Correspondence

Displaying 325 - 336 of 1682

Letter from Harry S. Truman in Washington D.C. to his wife Bess in Independence, Missouri. In this letter, Truman updates Bess on his day and upcoming travel plans. He then candidly comments that "Pendergast wants to see me and Clark and I'm of the opinion that everything will be settled when we see him.

Letter from Harry S. Truman in Washington D.C. to his wife Bess in Independence, Missouri.

Letter from Senator Harry S. Truman to Brigadier General Ulysses S. Grant III. Truman introduces Mr. C. M. Woodard, Industrial Commissioner of the Chamber of Commerce in Kansas City, Missouri, and Mr. E. C.

Letter from Senator Harry S. Truman to William A. Kitchen in which Truman addresses issues in the Missouri Democratic Party. He says that he is unable to help solve these problems as his federal work consumes his day.

Letter from Senator Harry S. Truman to William A. Kitchen in which Truman provides copies of favorable recommendations he gave to Julien N. Friant on behalf of H. M. Long and to Harry Easley on behalf of Ralph C. Bowman.

Letter from Harry S. Truman at Fort Leavenworth, Kansas to his wife Bess in Independence, Missouri. In this letter, Truman reveals his inclination towards military service, stating that, "I am going to have to write orders for a whole division today, and believe me it's a real job.

Letter from Senator Harry S. Truman to Lou Holland in which Truman laments that "our paths cross but never meet." Although in Kansas City while Holland was in Washington, Truman will once again be in Kansas City on Thursday and he hopes to meet with Holland then.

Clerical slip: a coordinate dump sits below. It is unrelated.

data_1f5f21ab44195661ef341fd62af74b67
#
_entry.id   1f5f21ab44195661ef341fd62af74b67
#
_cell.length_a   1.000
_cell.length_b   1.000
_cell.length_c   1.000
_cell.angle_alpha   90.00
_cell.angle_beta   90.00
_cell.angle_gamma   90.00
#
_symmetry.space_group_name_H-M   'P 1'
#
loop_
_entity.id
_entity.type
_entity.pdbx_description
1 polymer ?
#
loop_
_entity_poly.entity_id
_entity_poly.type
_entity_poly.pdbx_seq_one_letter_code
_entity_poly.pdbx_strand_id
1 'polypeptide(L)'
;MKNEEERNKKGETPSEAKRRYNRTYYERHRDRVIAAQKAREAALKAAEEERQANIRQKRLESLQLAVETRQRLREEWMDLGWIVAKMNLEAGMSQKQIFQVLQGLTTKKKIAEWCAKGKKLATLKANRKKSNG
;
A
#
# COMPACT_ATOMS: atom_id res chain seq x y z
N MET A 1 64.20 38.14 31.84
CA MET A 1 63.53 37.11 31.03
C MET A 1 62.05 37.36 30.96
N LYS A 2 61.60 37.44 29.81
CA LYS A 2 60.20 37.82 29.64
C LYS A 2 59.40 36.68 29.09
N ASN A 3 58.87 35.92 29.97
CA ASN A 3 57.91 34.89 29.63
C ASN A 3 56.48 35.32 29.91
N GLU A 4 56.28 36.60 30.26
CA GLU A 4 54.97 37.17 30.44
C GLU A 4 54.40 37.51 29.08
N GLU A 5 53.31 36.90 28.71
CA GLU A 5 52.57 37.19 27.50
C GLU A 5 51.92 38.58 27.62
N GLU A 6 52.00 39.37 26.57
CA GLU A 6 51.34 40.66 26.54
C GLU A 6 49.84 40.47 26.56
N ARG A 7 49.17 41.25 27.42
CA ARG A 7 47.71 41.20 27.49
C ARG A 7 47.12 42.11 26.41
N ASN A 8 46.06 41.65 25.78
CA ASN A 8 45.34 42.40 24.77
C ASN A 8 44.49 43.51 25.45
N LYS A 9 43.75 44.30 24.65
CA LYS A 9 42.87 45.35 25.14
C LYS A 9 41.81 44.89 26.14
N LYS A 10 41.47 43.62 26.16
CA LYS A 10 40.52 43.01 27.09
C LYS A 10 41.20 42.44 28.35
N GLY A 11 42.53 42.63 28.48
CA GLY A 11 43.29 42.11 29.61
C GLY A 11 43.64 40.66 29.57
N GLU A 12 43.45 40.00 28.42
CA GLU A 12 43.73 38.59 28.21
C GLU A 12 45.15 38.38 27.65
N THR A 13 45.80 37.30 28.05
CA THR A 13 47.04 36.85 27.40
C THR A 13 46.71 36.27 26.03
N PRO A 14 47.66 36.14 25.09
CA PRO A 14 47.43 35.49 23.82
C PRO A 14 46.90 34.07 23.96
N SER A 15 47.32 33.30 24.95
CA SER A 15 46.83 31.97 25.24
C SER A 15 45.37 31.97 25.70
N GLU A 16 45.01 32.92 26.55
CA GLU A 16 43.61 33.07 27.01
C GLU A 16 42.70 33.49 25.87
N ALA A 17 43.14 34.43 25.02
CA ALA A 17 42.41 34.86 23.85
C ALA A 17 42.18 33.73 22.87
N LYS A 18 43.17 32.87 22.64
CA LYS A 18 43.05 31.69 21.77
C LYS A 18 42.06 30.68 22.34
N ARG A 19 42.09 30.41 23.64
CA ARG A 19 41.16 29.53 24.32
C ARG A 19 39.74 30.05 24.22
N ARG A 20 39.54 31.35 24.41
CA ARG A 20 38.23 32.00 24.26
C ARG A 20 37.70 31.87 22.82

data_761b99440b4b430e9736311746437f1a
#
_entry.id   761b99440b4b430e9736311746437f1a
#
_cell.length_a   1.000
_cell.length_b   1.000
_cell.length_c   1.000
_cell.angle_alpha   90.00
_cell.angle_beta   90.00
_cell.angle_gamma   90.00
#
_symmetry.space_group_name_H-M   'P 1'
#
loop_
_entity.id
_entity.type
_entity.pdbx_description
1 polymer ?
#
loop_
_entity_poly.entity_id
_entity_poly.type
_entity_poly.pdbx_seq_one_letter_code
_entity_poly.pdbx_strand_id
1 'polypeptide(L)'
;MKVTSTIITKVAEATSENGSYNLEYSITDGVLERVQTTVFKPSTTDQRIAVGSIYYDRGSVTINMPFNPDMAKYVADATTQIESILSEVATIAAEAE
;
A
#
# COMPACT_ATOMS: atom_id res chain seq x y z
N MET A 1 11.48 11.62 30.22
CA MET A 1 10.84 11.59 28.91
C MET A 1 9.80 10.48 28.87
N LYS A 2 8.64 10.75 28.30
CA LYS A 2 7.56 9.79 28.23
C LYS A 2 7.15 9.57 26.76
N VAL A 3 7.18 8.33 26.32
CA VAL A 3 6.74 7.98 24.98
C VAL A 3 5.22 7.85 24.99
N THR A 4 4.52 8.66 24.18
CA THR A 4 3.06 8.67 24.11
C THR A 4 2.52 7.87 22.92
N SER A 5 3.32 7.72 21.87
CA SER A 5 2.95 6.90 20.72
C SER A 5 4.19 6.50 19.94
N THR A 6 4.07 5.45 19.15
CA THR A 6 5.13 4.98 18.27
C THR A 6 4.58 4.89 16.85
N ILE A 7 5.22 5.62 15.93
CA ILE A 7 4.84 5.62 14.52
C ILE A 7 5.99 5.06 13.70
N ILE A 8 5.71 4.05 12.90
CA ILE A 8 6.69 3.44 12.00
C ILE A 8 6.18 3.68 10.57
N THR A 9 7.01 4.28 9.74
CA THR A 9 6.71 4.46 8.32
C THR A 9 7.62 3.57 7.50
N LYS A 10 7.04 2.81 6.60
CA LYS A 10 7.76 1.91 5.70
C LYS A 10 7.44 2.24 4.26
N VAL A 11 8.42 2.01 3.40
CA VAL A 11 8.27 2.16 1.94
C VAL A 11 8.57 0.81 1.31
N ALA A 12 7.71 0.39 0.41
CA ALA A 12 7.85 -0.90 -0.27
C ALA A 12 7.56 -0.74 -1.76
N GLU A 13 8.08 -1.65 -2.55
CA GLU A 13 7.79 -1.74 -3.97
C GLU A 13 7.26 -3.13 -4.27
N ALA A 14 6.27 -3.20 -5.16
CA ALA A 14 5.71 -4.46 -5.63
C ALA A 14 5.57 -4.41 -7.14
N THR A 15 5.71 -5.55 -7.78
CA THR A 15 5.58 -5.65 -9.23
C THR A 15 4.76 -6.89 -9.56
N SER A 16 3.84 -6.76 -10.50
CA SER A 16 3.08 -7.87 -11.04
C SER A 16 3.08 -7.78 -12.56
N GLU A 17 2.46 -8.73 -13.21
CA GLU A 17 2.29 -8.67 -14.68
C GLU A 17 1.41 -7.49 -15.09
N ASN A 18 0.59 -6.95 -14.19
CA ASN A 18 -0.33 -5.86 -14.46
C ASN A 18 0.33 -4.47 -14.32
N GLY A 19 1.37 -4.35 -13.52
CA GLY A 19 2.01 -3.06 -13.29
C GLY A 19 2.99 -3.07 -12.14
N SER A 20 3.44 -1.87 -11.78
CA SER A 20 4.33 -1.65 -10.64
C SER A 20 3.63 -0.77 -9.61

Photocopy of a letter from President Harry S. Truman to James M. Pendergast in which Truman expresses his desire for Pendergast to be able to reestablish the Kansas City Democratic organization of the 1920's and 1930's. He also hopes that James's current feud with the Aylwards does not hinder this goal. The Harry S.

Letter from Senator Harry S. Truman to William A. Kitchen in which Truman updates Kitchen on an appointment made by the Postmaster General. He also confirms receipt of the clippings and information Kitchen provided on January 3, 1940.

Letter from Harry S. Truman in Fort Riley, Kansas to his wife Bess in Independence, Missouri. In this letter, Truman updates Bess on his day and upcoming plans at Fort Riley. He then comments on local Kansas City politics: "I see the said court is functioning. The Star said they had ordered Koehler to pave Fairmount Ave.

Letter from Joseph F. Keirnan, Director of the Department of Liquor Control of Kansas City to attorney Jerome K. Walsh. Keirnan provides details on the activities of what he calls "Italian hoodlums" Joe and Tudie Lusco and Tommy Manzella. Keirnan also writes of the "clip joint" Jungle Club at 313 East 10th Street.

Letter from Harry S. Truman to George H. Combs, Jr. in which Truman proclaims his sincere gratitude for Combs's help in Truman's Democratic nomination for Judge of Jackson County, Missouri.

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